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Tribune Company (Mostly) Ditching AP For A Week

By Marcus Gilmer in News on Nov 3, 2009 3:40PM

2009_11_03_AP.jpg The Tribune Company - which includes the L.A. Times, the Baltimore Sun, and our own beloved Chicago Tribune - is preparing for a potential separation from the Associated Press by sleeping on the couch and (for the most part) going without AP content for a week starting this Sunday, November 8. The AP itself is still shaking out how it'll charge for content, including possibly offering stories to some outlets earlier than others for a higher price. The TribCo gave the AP a head's up last October that come October 2010, they may ditch the AP completely. Next week's trial separation will give the company an idea of how life without the AP might be. Of course, the separation won't be complete. The Trib's Phil Rosenthal reports that there will still be a bit of AP content, limited to sports stats and the occasion when the AP is the only source of a "vital" story. Also, TribCo TV station and newspaper websites won't be affected by the trial separation.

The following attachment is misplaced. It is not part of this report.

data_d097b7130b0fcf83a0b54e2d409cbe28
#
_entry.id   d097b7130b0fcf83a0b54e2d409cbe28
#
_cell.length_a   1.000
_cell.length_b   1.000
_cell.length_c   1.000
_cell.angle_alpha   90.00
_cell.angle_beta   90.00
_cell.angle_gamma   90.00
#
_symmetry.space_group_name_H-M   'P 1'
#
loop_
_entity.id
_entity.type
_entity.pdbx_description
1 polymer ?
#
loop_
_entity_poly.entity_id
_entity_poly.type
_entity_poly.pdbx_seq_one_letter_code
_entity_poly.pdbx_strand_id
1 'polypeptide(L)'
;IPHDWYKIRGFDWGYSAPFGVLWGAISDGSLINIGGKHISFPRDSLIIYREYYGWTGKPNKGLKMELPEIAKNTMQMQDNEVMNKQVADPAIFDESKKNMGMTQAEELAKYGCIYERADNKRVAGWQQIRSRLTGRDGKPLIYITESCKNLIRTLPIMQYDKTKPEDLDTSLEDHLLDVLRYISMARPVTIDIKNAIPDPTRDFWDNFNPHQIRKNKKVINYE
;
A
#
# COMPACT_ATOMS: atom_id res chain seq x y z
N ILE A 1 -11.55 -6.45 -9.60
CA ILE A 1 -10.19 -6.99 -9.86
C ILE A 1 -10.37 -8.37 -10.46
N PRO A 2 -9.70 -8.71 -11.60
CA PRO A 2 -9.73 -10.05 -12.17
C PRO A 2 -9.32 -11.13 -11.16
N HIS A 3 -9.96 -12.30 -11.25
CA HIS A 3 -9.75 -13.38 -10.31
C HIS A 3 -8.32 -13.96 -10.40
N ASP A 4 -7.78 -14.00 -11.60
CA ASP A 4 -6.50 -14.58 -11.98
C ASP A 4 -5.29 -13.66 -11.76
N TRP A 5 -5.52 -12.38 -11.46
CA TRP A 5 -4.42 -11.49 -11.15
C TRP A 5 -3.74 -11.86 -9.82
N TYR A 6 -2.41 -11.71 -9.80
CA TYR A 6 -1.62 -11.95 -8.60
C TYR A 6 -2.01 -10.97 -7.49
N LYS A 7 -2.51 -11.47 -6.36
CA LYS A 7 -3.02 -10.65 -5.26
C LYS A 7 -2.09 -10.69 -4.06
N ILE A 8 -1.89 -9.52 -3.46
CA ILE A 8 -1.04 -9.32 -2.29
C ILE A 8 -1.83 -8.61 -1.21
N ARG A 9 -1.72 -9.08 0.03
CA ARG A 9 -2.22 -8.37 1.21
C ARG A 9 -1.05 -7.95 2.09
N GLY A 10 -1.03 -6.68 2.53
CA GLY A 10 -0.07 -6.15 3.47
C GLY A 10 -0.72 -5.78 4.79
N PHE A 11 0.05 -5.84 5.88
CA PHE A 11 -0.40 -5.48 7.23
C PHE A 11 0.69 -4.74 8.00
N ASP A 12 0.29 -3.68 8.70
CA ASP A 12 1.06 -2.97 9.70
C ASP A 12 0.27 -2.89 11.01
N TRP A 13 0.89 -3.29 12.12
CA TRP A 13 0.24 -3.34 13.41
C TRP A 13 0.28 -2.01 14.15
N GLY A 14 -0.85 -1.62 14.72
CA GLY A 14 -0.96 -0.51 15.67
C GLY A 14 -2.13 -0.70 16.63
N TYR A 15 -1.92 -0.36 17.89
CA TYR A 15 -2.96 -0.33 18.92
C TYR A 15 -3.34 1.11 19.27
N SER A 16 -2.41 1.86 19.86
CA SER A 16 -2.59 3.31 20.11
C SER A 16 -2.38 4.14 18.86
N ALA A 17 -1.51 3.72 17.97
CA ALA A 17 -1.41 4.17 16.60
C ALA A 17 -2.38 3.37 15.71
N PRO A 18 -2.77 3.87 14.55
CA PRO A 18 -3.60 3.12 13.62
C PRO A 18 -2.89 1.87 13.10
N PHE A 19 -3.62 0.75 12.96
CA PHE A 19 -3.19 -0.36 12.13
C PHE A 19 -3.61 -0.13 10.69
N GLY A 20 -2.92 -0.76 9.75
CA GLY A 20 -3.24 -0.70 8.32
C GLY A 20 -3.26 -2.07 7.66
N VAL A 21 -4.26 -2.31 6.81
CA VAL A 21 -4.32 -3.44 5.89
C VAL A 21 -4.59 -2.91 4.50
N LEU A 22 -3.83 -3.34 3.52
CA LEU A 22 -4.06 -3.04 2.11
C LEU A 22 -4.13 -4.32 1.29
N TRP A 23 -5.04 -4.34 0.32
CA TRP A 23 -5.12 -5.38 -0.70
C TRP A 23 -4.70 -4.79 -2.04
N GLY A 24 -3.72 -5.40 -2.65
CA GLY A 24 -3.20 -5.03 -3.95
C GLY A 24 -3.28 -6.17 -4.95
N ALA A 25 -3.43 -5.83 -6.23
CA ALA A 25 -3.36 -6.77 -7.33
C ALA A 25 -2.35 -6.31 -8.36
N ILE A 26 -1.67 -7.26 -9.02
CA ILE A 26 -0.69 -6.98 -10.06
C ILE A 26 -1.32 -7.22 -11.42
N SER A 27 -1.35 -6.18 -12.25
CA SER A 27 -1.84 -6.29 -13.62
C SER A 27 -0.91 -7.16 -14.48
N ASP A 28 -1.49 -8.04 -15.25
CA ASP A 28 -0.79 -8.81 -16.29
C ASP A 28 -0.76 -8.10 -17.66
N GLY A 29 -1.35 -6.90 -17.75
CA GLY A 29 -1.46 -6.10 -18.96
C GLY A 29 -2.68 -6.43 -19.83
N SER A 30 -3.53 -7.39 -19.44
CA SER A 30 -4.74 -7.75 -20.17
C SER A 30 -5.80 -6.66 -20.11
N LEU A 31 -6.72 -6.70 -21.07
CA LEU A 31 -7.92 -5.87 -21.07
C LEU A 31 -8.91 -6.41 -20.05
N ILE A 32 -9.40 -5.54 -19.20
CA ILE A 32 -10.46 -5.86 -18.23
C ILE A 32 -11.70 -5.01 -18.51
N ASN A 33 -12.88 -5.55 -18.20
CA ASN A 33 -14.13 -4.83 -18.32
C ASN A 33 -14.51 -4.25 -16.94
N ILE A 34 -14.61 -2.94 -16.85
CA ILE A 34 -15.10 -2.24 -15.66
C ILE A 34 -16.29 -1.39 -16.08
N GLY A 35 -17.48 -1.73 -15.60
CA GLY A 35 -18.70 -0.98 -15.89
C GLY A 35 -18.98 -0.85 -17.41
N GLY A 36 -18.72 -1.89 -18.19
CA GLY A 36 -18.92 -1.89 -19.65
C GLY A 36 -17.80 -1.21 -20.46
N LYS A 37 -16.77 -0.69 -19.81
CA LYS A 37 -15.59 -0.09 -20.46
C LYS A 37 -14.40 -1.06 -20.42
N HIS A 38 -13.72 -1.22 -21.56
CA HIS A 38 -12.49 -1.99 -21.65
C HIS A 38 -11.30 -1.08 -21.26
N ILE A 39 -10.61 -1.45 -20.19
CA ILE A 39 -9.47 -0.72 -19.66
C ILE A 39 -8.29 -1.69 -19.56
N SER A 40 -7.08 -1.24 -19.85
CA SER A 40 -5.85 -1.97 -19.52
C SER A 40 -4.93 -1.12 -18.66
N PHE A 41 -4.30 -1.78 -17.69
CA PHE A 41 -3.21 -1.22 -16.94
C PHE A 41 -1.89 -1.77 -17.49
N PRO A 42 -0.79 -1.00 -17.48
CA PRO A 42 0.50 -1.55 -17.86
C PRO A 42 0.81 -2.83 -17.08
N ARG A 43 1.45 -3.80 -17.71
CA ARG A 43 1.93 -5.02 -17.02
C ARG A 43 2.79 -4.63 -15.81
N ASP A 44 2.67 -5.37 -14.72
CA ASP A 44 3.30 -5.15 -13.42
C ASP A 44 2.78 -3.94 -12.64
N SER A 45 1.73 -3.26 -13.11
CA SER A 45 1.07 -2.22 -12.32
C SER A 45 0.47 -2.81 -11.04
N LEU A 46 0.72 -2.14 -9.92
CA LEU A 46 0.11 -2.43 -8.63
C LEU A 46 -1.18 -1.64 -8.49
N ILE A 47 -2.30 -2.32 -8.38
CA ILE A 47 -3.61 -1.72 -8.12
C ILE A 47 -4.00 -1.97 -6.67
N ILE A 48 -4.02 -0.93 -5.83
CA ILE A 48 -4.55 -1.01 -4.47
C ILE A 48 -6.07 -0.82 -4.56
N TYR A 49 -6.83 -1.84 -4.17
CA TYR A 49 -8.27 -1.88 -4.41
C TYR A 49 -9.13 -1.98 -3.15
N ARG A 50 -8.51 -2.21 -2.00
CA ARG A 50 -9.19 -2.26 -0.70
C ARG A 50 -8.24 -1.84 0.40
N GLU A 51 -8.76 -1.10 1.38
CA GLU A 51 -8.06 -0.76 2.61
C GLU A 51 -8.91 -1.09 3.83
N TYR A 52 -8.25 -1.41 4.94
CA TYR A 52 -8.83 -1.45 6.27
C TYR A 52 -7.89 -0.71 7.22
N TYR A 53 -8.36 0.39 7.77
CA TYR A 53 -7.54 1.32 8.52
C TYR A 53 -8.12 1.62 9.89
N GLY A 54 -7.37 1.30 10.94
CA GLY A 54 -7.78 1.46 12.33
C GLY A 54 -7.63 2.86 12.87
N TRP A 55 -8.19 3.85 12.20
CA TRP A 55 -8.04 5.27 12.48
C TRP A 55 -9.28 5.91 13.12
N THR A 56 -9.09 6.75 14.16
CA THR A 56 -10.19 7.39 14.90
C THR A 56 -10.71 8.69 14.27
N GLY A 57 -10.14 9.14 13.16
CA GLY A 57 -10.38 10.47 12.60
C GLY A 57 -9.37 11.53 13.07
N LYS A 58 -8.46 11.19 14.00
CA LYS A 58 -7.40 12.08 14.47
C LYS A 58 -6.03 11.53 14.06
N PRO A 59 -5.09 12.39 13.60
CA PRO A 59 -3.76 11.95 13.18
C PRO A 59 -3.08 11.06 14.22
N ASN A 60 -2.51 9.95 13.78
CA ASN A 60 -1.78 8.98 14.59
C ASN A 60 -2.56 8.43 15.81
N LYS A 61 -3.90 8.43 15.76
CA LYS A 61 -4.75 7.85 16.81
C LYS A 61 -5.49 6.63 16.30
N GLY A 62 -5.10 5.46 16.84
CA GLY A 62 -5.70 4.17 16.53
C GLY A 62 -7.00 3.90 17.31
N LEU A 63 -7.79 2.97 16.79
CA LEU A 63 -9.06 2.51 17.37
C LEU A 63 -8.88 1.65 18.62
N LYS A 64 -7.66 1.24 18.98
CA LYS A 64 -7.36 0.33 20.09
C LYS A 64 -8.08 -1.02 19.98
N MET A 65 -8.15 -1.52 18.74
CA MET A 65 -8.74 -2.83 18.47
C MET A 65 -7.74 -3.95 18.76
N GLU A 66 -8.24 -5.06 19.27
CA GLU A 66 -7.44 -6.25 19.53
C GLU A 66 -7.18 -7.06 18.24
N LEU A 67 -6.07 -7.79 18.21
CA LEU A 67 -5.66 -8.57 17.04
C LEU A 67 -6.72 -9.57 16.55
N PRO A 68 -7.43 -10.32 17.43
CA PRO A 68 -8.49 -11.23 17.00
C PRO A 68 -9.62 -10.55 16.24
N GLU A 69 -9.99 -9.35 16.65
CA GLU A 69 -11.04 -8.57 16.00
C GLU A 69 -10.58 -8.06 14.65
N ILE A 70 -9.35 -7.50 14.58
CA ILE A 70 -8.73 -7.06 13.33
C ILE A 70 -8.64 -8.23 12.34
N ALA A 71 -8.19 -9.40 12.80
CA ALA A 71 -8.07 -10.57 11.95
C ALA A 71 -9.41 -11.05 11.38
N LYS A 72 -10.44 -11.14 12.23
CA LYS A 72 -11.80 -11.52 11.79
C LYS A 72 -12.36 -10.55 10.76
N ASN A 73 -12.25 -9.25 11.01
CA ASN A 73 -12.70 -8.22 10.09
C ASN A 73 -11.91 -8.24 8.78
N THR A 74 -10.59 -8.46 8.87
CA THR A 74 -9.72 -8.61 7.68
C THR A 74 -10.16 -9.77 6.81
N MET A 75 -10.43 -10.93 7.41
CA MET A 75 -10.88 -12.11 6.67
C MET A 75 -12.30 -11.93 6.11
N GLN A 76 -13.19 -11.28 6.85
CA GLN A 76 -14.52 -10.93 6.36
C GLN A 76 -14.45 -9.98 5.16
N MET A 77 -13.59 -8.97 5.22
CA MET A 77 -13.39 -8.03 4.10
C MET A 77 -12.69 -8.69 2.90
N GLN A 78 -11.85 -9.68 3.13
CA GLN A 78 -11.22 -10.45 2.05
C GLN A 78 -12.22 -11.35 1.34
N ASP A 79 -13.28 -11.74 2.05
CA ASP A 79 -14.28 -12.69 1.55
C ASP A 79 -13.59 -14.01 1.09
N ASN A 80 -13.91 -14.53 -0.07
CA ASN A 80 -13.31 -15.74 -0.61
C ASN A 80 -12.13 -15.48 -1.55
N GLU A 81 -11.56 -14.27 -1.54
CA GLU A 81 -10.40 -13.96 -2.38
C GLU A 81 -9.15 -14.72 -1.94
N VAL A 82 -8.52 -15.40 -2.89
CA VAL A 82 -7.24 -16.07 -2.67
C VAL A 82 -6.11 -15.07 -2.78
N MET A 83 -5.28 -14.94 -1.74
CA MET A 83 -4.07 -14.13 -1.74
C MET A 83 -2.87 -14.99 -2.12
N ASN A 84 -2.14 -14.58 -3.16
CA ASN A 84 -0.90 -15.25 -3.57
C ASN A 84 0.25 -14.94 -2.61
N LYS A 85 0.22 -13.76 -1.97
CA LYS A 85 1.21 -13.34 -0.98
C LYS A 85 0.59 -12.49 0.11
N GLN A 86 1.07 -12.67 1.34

So where will the TribCo publications pull content from as necessary? Rosenthal explains:

Besides the content provided by the staff of its own titles, Tribune Co. newspapers will draw from such news sources as Reuters, the Washington Post, New York Times, Agence France Presse, Cable News Network, Global Post, Bloomberg and McClatchy newspapers during its AP-less trial. Not all of those sources are normally available to Tribune Co. papers.

The AP's new structures - charging for non-breaking content in addition to paying for breaking content - was met with resistance by many papers and the AP has also feuded with Google. While there are plenty of other sources from which the TribCo papers can pull content - as well as the large amount of sharing that already goes on between TribCo papers - it would seem like the company should survive. But with papers already getting smaller - literally and figuratively - the experiment could prove telling, especially in the wake of the formation of the Chicago News Cooperative, the group largely made up of former Trib editors who continue to woo current Trib writers, and will provide Chicago-centric content for the new Chicago edition of the New York Times.